It’ll seem like forever is a really long time
Heroes of the Storm is in a good spot, relatively speaking. It’s probably the smallest Blizzard game, and came into the MOBA market pretty late after League of Legends already had a massive foothold, but it’s doing well enough for the monolithic publisher to keep supporting its development and eSports efforts — including its massive presence at BlizzCon 2016.
To get an idea of what’s happening with the current state of the game, I got the chance to speak to lead live team developer Matthew Cooper about a few of Heroes‘ most recent developments, and what’s planned for the future.
What I immediately wanted to get a sense of is some sort of timeline for the game, pointing out that it really isn’t like any of Blizzard’s other releases. This is an ongoing platform so to speak that’s free-to-play, and instead of taking Hearthstone‘s system of leaving legacy content behind in several modes, it’s constantly just adding and snowballing onto everything that’s been there since launch. So I asked about hero limits, map limits, and even brawl limits, but Cooper was very optimistic about having no real end in sight.
“We don’t really think in finite terms like that,” he said. “We’re looking at two or three years right now and we think we have a good formula for one hero a month even throughout that timeline. We did about 12 heroes this year and we’re doing the same for 2017. Once we get to…let’s say 2019 or so, it will be a challenge to balance everything. In fact we’re already looking at cycling in map rotations, say, maybe half a season or a full season at a time so it doesn’t get overwhelming for new players to learn so much at a time…but we’re not there yet.”
The same philosophy applies to Brawls, apparently. “I think we’re going to make them indefinitely,” Cooper says. “We might have a point where we’re bringing back in an old Brawl to stave off some development time for a new idea, but we have so many already, and if people keep playing the mode, we’ll keep making them.” And about those ideas — I asked about Hammer Time, the second Brawl that didn’t go over as well as the first with the community, and if ideas like that would persist (if you don’t play Heroes, the first Brawl was a really fun random pick mode that felt like an arcade game of sorts, and the second was merely a full round on an existing map where everyone is forced to play the same character).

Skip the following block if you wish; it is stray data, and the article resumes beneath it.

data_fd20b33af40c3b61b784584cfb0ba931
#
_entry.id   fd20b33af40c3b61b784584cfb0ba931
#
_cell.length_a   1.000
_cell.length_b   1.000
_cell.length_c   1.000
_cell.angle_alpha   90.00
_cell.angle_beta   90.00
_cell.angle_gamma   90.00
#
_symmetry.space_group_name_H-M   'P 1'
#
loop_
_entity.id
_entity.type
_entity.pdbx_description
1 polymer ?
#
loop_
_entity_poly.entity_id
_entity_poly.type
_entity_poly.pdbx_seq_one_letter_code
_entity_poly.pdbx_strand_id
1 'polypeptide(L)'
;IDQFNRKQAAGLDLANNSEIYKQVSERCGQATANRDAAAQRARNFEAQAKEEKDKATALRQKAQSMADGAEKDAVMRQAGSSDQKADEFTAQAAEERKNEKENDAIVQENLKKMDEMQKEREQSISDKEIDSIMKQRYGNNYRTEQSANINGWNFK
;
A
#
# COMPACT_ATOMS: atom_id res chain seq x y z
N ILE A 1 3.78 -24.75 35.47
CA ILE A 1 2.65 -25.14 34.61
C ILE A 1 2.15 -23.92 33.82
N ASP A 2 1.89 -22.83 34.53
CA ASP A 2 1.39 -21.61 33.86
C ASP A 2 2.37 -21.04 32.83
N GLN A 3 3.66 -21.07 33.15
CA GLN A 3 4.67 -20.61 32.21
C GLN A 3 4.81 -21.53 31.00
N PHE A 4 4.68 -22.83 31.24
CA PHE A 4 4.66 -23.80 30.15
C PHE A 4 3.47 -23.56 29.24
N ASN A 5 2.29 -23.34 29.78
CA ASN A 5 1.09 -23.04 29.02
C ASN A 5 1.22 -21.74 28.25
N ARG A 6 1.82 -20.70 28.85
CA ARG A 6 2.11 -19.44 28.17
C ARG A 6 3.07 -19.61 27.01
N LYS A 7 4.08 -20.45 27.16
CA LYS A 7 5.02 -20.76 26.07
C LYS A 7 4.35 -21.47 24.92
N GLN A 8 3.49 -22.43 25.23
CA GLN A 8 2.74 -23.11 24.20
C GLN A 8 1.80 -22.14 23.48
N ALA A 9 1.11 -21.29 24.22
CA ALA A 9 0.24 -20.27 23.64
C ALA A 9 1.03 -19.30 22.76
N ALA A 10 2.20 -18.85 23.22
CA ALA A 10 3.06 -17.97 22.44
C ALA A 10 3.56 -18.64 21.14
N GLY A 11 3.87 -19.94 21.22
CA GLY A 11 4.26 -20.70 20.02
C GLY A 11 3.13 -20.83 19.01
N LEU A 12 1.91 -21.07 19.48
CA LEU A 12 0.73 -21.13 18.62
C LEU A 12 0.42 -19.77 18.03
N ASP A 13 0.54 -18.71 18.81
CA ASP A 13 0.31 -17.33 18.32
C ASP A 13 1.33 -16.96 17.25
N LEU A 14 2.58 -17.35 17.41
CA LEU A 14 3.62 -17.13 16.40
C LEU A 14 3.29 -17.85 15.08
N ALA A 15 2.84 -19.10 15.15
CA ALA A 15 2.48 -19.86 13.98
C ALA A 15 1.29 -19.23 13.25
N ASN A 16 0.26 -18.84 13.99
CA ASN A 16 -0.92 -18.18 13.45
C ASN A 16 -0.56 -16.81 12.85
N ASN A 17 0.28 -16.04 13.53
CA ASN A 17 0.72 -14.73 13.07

Cooper responded that “they might not all be winners, but we want to be able to experiment like that, so we might see a few more like that until the community says they don’t want to see it anymore.” But from what we’ve heard, Hammer time might be one of those we take off the line for a while until we can get it right. Speaking of getting things right — I definitely wanted to check in on the status of Samuro, a strong hero that came out of the gate kicking and is still rocking the win charts even after a post-release nerf. Cooper admits that “the nerfs were not enough,” and thinks that his burst damage is too hard to handle chiefly, and that they’re “looking” at nerfing his teleport range (his coveted must-pick level 13 talent). Those changes might even be live as of next week. Leoric will also get some love in the near future, and they’re “looking at his March heroic” at the very least.
As for Haunted Mines, it’s coming back for sure! Every few months or so I’ll check in and there’s nothing new to report, but I obtained a full confirmation and some extra details at the Heroes panel. Now it’s going to feature four mine entry points in the center, two Sapper mercenary camps, and a more streamlined mines layout with the main boss in the middle. It’s allegedly coming “soon,” before the end of the year. Cooper seems confident that they can right a lot of the wrongs that have plagued the community as of late, and based on their swift response at BlizzCon, I’m hopeful that will be the case. All eyes are now on Varian and Ragnaros, the two heroes revealed at the event this week.